January 18, 2006
When Tulane President Scott Cowen was named a member of the 17-person Bring New Orleans Back Commission appointed by New Orleans Mayor Ray Nagin in the aftermath of Hurricane Katrina, it signaled a new day in relations between Tulane University and its hometown.
"It has become clear that the higher education community is the shining jewel in the city right now, and we're going to play a major role in bringing this city back," Cowen says. "As New Orleans goes, so does Tulane, and vice-versa. You can't separate the two."
Of the city's four private universities in New Orleans, Tulane suffered heavy damage while neighboring Loyola University, whose smaller campus does not extend as far south into the flooded area, suffered less so.
The other two universities, Xavier University and Dillard University, were decimated. Dillard's campus in the Gentilly area of New Orleans was inundated with heavy floodwaters from the London Avenue Canal break, and several buildings burned. Xavier's mid-city campus was likewise badly flooded. Both are schools designated as Historically Black Colleges and Universities.
After Tulane formed a partnership with Dillard, Xavier and Loyola as part of the higher education "village" (see related story), Tulane officials set to work devising ways to make the partnership permanent, not only helping to rebuild the city but to set an example of racial harmony and help shape Tulane's focus on urban communities.
"In the future Tulane will be defined, in part, by its unique relationship with the culturally rich and diverse city of New Orleans, and by the city's recovery from Hurricane Katrina," Cowen says. "Tulane also will be shaped by its relationship with other institutions of higher education in the city."
As part of the university's increased emphasis on urban community-building, Tulane is creating a new program, the Partnership for the Transformation of Urban Communities, that will support educational, outreach and research programs of national and international relevance stemming from the Hurricane Katrina experience.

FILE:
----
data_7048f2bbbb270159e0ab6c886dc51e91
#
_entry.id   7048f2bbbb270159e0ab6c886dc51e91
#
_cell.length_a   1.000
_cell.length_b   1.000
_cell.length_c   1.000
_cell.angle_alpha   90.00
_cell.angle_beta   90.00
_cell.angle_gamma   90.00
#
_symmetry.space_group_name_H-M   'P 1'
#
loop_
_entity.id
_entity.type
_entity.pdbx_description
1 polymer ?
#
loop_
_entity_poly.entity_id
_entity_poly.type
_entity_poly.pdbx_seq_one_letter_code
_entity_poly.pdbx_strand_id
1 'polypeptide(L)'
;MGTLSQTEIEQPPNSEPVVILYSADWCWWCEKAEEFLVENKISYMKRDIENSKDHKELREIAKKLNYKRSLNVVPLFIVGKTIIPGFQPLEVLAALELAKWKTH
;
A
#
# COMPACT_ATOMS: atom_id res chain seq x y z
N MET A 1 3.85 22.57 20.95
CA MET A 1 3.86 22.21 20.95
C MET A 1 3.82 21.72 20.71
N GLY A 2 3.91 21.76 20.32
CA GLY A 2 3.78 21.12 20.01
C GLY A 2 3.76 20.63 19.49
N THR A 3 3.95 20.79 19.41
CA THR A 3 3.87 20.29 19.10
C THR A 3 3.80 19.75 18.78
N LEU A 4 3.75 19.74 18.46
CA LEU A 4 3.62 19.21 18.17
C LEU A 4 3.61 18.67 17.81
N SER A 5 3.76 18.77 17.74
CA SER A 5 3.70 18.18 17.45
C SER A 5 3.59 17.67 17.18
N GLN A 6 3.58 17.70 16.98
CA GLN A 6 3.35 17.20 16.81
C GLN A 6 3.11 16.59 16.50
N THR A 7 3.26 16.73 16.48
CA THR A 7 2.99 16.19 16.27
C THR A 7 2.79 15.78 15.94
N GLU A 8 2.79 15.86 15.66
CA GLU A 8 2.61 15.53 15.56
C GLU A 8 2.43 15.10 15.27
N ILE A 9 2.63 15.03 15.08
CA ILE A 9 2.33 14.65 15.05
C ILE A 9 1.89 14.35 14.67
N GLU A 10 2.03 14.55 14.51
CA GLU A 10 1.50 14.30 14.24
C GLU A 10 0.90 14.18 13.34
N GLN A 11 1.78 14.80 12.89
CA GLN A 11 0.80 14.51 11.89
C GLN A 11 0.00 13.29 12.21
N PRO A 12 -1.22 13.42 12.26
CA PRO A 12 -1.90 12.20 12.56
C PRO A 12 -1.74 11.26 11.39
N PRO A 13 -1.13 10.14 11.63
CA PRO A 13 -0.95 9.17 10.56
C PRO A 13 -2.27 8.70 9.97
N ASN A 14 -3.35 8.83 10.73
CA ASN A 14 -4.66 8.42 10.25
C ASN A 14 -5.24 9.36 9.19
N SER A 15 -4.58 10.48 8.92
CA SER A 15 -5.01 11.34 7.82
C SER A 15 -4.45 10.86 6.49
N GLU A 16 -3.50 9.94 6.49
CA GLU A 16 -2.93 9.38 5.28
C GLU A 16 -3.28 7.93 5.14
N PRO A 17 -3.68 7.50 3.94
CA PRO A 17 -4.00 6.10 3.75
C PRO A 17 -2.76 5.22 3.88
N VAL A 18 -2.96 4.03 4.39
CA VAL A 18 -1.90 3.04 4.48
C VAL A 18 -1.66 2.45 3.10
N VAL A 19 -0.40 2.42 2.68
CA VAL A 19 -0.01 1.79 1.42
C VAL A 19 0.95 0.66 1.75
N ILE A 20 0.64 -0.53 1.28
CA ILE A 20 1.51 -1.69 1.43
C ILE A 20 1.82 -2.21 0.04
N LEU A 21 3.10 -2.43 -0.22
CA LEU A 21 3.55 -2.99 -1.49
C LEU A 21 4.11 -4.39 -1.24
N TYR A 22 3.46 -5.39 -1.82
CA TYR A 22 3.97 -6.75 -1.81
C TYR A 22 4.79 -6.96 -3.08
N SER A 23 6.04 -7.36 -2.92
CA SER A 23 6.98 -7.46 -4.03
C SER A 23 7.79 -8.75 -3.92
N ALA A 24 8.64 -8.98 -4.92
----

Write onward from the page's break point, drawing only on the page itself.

Tulane, Dillard, Xavier and Loyola will be partners in the program, which Cowen says is the only such partnership in the country. "Our focus will be on transforming and sustaining healthy communities locally, regionally and around the world, but will begin with the city of New Orleans," he says.
The partnership will address such issues as race and poverty, social justice, educational policies and strategies for public school systems, and the physical development of cities.
"It became apparent to everyone after Katrina that New Orleans has serious issues of race and of poverty. That is true of all large urban areas but nobody talks about it," Cowen says. "We're going to talk about it."
The partnership, he says, will benefit all four university partners. "It will ultimately prove a model for other universities to follow."
From Survival to Renewal
Renewal: The Undergraduate Experience
Renewal: Academic Reorganization
Renewal: New Strategy for the School of Medicine
Renewal: Community Focus and Partnerships
Renewal: Intercollegiate Athletics
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